Mindfulness, put simply, is the ability to physically and mentally be aware of the present, while not being distracted by our surroundings and thoughts (https://www.mindful.org/what-is-mindfulness/). You may wonder why this is important, or even relevant to caregiving. The fact of the matter is mindfulness is crucial to your mental health. This blog will delve into mindfulness, why it is important, the benefits it reaps and how it can be performed. That said, as usual, we would love some feedback as we are always seeking to improve. If you have any advice or questions, email firstname.lastname@example.org or send us a message on Facebook (https://www.facebook.com/irishhomecare/).
What makes mindfulness important? Considering it is not widely practiced or spoken about, one might believe that it is not important. The truth is, mindfulness is very important. It has numerous benefits, each of which can help us through life. Some of these benefits are listed below:
Stress Reduction – In studies conducted in 2010, researchers found that mindfulness meditation led to stress reduction. The participants were exposed to television with sad themes. Generally, the human reaction tends to be sadness and/or depression after watching a sad movie/television programme. That said, those who practiced mindfulness reported reduced depression after being exposed to sad material. Furthermore, it led researchers to believe that people who practiced meditation gained greater control of their emotions and were able to experience emotions based on their selection.
Boosts Memory – In 2010, another study was conducted whereby three groups were examined. Of these groups, 2 were military (one took part in mindfulness and one did not) and one non-meditating civilian group. Of the groups, the meditating military group showed better memory recollection.
Less Emotional Reactivity – Research has further proven that people who practice mindfulness are less emotionally reactive to sad images/stories than those who did not practice. With regards Caregivers, this is a very useful tool as losing a client can be emotionally stressful.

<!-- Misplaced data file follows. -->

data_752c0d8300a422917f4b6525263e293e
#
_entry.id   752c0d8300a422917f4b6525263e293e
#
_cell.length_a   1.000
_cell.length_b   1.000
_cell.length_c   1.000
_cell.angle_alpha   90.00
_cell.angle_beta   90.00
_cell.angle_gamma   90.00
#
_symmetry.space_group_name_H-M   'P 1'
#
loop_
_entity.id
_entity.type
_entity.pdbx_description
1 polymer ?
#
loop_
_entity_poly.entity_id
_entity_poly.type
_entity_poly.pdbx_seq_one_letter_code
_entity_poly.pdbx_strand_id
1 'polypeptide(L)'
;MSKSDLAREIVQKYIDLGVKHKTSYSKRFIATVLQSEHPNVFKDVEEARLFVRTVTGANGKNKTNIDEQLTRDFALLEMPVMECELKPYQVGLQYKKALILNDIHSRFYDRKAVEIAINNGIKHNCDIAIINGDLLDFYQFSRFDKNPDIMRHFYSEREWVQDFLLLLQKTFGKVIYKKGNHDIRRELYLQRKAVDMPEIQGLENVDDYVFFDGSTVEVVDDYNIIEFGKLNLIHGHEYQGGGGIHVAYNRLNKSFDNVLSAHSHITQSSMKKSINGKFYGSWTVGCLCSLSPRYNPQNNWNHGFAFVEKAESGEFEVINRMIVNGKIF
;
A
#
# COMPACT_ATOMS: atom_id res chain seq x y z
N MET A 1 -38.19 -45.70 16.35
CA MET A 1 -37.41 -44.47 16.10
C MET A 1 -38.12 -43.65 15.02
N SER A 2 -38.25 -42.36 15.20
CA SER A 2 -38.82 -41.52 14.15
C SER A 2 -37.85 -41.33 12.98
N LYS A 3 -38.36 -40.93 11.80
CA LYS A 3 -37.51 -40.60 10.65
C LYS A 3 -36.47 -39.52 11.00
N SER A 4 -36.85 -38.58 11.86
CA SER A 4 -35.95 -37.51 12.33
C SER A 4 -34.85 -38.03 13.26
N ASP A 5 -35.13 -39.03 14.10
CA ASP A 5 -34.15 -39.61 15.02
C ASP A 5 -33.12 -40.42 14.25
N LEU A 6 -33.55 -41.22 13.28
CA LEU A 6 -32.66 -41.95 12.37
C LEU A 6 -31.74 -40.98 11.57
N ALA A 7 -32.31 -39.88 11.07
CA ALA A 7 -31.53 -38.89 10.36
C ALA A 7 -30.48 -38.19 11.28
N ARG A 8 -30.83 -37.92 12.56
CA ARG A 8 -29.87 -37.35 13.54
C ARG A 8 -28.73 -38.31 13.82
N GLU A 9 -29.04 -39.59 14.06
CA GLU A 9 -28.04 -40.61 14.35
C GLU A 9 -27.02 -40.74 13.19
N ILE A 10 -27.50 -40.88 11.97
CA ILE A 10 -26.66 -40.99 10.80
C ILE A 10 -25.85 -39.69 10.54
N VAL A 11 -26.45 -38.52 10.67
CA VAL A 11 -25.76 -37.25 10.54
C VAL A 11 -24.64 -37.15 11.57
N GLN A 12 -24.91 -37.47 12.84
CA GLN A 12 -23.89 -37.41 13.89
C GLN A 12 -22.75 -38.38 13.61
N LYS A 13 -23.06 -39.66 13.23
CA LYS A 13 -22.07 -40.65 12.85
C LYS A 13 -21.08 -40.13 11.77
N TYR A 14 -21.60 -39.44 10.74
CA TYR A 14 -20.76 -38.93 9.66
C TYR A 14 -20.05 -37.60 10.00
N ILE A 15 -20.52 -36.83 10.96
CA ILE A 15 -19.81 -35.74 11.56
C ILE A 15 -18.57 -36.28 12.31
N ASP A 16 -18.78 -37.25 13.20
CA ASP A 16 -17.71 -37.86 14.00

Improved Cognitive Flexibility – You may be wondering what cognitive flexibility is. Simply put, it is the process by which your brain shifts its focus from thinking about one concept to another. For example, when you see a car you will recognise what colour it is. Then you may study its shape or the make of car it is. This transition from thinking about the colour to the shape/make is cognitive flexibility. That said, studies conducted in 2003, 2006 and 2007 illustrated that the participants who practiced mindfulness exhibited greater cognitive flexibility thank those who did not (http://www2.apa.org/monitor/2012/07-08/ce-corner.aspx).
Having discussed what mindfulness is and how it improves our lives, you may be interested in testing it out for yourself. Consequently, the following is one method of practicing mindfulness and has been laid out in 5 steps. Please note that there are numerous methods of mindfulness, all each as good as the other, but for the sake of this blog we will examine one method. To study further methods, visit http://www.heysigmund.com/different-ways-to-practice-mindfulness/.
- Find a space that you feel is calm and quiet. It can be anywhere as long as you feel calm and can listen to your own thoughts. Some use their homes, some use a beach and others a park.
- Now you have found your space, let’s set a time limit. If you are new to this, start with a short session. Set a timer for between 5 and 10 minutes. This is how long you will practice at the beginning.
- So, you have your space and your timer is set. The next step is to assume a comfortable position. You can sit on a cushion, on a chair or on the ground. Wherever you choose, make sure it is comfortable as you are going to remain in that position until your session is complete.
- Have you completed the above steps? If so, we’re ready to start. Take deep breaths, in through your nose and out through your mouth. Focus on your breathing and clear your mind.
- Accept that your mind will wander. You will be sitting there focusing on your breathing and the next minute you catch yourself thinking about someone/something. Do not worry! You are not failing the session as this is perfectly natural. The important thing is you recognise your mind has wandered and return your focus to your breathing (https://www.mindful.org/how-to-practice-mindfulness/).
That’s it! Simple as that. It does not seem like much but I can assure you, after practicing, you will feel calmer and more at peace. Continue meditating and you will see further results, such as the benefits of mindfulness listed above.
In conclusion, mindfulness is a very significant and yet undervalued method of caring for one’s mental health. It helps you to clear your mind and gain focus on anything of your choosing. Your pulse will slow down, your breathing will become deep and you will feel better off afterwards. Mindfulness is by no means a cure to anything but it certainly is beneficial to everyone. That said, we encourage you to practice it and get back to us with your results. Have you been feeling better since you practiced? Have you recommended it to anyone?